On 20 December 2022, the German Annual Tax Act 2022 entered into force. An essential component of this new legislation is the partial abolition of the limited tax charge on income derived from German registered IP (GRIP). The key practical take-aways for businesses to be aware of following this change in law are summarised below.
By way of reminder, the previous position of the German tax authorities was that transactions between two non-German tax residents triggered a domestic German taxation right where GRIP is involved, for example, on the disposal of GRIP (e.g. due to a sale) or licensing or other forms of making the use of GRIP available (GRIP Transactions). This taxation right may be excluded or restricted under the provisions of an applicable double taxation treaty (DTT). Please refer to our previous blog post here for a detailed discussion on this issue.
The amended rules now:
- limit the German taxation right for GRIP Transactions between related parties to cases where the income recipient has no DTT protection; and
- generally exclude (including on a retroactive basis) taxation on GRIP Transactions between unrelated parties.
However, a German taxation right may nonetheless remain if the income recipient is resident in a “non-cooperative tax jurisdiction”, irrespective of whether this involves a related or third party transaction.
Restrictions regarding related party GRIP Transactions
Payments made for GRIP Transactions between related parties in the period up to 31 December 2022 remain subject to domestic German taxation (and therefore generally still need to be disclosed to the Federal Central Tax Office (FCTO) or in case of IP disposals to the Munich Tax Office).
Tax exemption requests under an applicable DTT can still be submitted to the FCTO under the so-called simplified procedure until 30 June 2023 (for payments made up until that date).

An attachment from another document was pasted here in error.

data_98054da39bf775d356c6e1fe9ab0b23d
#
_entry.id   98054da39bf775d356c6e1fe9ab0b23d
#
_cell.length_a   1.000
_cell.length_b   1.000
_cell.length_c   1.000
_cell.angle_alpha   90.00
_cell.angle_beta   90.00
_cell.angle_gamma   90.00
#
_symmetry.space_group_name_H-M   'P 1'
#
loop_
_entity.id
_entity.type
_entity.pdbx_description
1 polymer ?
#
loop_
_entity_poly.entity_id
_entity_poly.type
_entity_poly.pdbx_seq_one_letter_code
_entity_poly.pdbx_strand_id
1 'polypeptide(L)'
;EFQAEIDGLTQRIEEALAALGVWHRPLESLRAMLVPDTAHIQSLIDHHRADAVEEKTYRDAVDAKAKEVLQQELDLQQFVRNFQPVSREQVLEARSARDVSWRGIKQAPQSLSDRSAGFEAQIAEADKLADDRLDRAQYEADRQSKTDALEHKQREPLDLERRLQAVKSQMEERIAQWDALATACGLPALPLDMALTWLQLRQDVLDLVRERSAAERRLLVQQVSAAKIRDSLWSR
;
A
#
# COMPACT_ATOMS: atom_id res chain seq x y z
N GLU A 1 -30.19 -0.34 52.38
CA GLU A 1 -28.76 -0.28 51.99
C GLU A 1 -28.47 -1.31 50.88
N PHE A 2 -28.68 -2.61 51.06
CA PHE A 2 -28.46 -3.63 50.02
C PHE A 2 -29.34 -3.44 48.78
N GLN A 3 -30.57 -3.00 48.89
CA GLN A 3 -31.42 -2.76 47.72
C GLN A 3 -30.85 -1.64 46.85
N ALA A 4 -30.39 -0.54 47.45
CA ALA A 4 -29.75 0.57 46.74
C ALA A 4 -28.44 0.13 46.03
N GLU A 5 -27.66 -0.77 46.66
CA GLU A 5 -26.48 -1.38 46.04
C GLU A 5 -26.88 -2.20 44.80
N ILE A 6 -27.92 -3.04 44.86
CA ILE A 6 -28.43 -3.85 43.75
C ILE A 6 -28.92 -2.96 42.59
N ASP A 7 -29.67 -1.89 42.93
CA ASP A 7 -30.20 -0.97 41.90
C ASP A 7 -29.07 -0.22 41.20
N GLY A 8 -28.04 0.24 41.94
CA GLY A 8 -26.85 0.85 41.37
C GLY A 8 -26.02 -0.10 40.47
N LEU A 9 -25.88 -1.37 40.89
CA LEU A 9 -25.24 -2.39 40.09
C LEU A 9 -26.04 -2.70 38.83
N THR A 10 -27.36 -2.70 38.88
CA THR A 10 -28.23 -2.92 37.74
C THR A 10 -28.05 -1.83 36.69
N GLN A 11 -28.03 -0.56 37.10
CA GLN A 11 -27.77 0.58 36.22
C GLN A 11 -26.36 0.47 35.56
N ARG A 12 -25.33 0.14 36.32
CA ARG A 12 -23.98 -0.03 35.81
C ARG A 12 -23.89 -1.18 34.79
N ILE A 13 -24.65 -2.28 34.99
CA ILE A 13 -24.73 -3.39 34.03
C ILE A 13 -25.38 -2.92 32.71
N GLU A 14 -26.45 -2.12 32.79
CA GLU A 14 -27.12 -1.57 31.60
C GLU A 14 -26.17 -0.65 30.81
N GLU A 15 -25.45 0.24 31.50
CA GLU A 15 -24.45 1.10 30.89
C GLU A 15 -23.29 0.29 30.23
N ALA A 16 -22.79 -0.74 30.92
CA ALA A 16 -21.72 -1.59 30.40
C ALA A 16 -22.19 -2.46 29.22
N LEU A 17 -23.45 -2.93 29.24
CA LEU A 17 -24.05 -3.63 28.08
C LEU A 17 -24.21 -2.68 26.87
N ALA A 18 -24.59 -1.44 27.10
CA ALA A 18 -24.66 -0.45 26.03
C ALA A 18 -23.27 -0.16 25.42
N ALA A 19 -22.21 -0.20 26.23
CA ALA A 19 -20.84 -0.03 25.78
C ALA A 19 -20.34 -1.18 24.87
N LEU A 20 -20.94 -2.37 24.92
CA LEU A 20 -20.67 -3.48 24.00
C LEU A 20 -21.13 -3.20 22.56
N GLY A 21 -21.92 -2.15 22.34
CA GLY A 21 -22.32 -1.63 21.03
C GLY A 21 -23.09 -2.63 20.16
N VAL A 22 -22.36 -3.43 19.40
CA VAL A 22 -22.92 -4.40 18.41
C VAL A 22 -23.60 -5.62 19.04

Following the changes to the legislation, payments made between related parties after 1 January 2023 are only taxable if the German taxation right is not precluded by a relevant applicable DTT. In the case of licensing income (as opposed to income from the disposal of IP), this will also require testing the (rather strict) German anti-treaty shopping rules in order to ensure a German withholding tax (WHT) obligation does not arise. Under these rules, DTT eligibility alone is not sufficient to preclude the German taxation right and exemption from German WHT obligations additionally requires one of the following conditions to be satisfied:
- the payment recipient is either (a) a listed company or (b) pursues business activities with appropriate (physical and personal) substance to which the source of income (i.e. the GRIP or a sublicensing right) has a relevant economic connection; or
- if the tests above are not satisfied, it can be demonstrated that the structure was not primarily established for tax reasons.
If the payment recipient itself does not fall into one of these categories, it may also be possible to assess its DTT eligibility based on the status of its shareholder(s).
In cases where no DTT applies, a 15.825% income tax and solidarity surcharge becomes payable (which, in case of license income, is WHT which needs to be withheld, paid and declared to the FCTO by the licensee).
Related parties are broadly assumed to exist where more than 25% ownership between or in two persons exists or where a significant influence on the business decisions can be exerted.